Utah Resident Sentenced for Tax Evasion and Filing a False Return
SALT LAKE CITY - Jon Telford McBride of Kaysville, Utah, was sentenced Monday afternoon in U.S. District Court in Salt Lake City to 27 months in prison to be followed by three years of supervised release. He also was ordered to pay $174,684 in restitution.
McBride was convicted of three counts of tax evasion and one count of filing a false federal income tax return following a jury trial in September, Acting Assistant Attorney General Caroline D. Ciraolo of the Justice Department’s Tax Division announced.
“In today’s economic environment, it’s more important than ever that the American people feel confident that everyone is playing by the rules and paying the taxes they owe,” said John G. Collins, IRS Criminal Investigation Special Agent in Charge of Utah. “Taxpayers deserve our vigilance in the investigation and prosecution of those who choose to file false tax returns and try to evade paying the taxes they owe. This sentence should send a clear message; schemes to evade the payment of taxes are a violation of the federal tax laws and the consequences of such schemes can and will result in jail time.”
The evidence at trial established that McBride prepared and filed a false individual federal income tax return for the year 2005. He failed to report approximately $109,785 in gross income that he received during the 2005 tax year. McBride also willfully attempted to evade his federal income taxes for the 2006, 2007 and 2009 tax years by failing to file an individual federal income tax return, filing a false tax return where he underreported his income by more than $300,000, and filing a false tax return that reported zero income. McBride also used several nominees to hide and conceal his ownership in property and partnerships to keep those assets out of the reach of the Internal Revenue Service (IRS).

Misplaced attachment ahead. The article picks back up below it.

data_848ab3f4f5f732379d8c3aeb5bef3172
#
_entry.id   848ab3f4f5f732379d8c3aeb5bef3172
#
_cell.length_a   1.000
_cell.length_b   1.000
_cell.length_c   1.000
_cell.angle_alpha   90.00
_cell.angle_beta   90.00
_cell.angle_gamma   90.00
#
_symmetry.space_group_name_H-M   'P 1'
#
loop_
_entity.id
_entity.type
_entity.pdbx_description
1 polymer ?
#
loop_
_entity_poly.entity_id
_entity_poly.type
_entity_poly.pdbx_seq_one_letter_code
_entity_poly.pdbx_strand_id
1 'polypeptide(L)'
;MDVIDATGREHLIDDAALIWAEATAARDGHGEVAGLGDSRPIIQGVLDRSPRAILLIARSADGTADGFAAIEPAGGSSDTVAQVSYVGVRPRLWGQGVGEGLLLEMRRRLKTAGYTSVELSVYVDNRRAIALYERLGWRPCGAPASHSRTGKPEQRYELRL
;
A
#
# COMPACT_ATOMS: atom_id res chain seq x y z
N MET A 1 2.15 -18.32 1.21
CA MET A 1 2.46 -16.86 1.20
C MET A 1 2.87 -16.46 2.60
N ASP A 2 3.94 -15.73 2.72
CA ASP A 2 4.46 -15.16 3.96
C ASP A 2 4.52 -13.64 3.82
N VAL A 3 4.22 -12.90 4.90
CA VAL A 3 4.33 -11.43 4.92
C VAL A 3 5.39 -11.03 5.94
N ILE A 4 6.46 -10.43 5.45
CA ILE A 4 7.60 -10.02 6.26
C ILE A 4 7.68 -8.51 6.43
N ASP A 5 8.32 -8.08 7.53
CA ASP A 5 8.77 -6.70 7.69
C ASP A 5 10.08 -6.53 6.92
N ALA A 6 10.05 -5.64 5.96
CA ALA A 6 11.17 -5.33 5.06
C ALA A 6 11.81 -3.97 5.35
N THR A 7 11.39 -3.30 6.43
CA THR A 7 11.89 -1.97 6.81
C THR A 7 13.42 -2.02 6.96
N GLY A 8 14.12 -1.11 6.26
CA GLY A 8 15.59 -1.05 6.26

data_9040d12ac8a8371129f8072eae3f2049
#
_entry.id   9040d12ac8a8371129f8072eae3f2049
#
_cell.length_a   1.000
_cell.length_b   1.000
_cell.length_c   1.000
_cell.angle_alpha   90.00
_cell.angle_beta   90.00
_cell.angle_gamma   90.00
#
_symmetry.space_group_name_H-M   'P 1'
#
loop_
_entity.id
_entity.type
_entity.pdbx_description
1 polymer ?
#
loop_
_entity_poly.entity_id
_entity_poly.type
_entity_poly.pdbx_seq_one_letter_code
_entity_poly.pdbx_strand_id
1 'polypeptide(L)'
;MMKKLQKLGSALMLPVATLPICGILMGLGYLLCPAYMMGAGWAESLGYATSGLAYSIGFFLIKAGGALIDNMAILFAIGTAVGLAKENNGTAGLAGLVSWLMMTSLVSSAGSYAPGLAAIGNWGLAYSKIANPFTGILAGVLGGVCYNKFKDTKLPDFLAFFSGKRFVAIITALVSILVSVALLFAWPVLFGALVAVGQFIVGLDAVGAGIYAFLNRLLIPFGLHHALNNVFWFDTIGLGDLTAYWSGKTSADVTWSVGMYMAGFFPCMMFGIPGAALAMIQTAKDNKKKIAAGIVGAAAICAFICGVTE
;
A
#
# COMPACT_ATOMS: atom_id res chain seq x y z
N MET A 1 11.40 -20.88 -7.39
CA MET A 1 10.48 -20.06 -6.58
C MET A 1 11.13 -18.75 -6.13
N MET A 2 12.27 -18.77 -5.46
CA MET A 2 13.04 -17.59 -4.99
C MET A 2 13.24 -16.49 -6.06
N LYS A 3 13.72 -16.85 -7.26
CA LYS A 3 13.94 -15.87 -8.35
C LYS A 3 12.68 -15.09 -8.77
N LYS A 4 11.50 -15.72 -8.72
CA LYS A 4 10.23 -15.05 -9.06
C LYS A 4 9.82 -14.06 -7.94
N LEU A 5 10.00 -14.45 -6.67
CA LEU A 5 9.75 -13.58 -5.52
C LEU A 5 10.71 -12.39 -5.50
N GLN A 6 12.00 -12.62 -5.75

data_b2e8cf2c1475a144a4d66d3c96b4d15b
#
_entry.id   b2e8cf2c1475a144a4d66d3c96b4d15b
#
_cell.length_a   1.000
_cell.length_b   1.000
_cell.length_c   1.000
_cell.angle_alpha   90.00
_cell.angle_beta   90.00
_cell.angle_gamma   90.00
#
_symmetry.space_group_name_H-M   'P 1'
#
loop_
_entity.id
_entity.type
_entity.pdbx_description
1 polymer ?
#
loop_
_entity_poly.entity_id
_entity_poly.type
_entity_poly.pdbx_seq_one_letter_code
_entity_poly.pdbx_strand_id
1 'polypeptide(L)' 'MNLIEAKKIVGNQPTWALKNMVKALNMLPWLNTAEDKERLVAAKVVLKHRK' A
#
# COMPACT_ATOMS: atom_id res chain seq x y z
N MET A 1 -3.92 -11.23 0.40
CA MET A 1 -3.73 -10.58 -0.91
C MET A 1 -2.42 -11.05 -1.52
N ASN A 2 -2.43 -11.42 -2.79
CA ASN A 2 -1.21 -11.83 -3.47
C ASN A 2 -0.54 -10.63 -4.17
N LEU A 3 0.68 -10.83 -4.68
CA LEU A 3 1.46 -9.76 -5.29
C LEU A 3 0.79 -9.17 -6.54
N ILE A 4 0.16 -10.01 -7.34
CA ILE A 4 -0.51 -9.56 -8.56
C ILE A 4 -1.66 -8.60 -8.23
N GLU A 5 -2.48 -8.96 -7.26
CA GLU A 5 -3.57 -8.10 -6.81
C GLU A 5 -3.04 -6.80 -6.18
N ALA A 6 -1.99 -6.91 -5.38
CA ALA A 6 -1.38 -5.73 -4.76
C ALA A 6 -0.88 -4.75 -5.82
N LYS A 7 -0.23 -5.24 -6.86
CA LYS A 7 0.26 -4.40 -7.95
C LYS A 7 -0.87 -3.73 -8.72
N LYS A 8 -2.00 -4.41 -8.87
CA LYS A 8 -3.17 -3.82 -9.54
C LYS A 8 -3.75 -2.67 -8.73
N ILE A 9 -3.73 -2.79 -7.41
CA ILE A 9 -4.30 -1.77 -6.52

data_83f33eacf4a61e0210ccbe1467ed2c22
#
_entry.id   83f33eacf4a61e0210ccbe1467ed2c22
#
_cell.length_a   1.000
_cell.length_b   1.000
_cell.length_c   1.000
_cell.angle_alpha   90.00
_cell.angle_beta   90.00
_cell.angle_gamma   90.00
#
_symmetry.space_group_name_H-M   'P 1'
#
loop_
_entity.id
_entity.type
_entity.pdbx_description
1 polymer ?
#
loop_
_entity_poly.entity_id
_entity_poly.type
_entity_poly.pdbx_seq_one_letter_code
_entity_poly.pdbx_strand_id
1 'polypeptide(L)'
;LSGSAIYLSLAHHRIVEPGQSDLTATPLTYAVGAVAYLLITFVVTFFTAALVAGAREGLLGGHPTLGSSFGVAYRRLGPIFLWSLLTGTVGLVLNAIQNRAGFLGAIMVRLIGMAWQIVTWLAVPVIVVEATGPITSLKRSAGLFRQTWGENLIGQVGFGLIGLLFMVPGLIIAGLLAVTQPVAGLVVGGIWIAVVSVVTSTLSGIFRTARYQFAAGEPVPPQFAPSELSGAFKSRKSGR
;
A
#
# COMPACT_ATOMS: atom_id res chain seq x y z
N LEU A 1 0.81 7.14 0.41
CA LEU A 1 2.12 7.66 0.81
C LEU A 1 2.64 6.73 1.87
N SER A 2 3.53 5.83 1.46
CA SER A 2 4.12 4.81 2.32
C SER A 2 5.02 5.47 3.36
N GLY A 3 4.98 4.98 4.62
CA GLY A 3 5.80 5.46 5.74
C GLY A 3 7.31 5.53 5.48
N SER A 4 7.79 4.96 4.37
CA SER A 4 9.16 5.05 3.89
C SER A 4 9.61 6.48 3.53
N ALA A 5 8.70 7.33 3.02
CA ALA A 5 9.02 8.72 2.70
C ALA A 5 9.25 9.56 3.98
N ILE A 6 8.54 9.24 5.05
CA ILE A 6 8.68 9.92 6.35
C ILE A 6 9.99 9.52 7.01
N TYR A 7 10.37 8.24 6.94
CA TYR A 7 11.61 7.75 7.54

Acting Assistant Attorney General Ciraolo commended the special agents of IRS-Criminal Investigation, who investigated the case, and Trial Attorneys Brent Ward of the Justice Department’s Criminal Division and Andrea Kafka of the Tax Division, who prosecuted the case. Acting Assistant Attorney General Ciraolo also thanked the U.S. Attorney’s Office for the District of Utah for their substantial assistance.
Additional information about the Tax Division and its enforcement efforts may be found on the division’s website.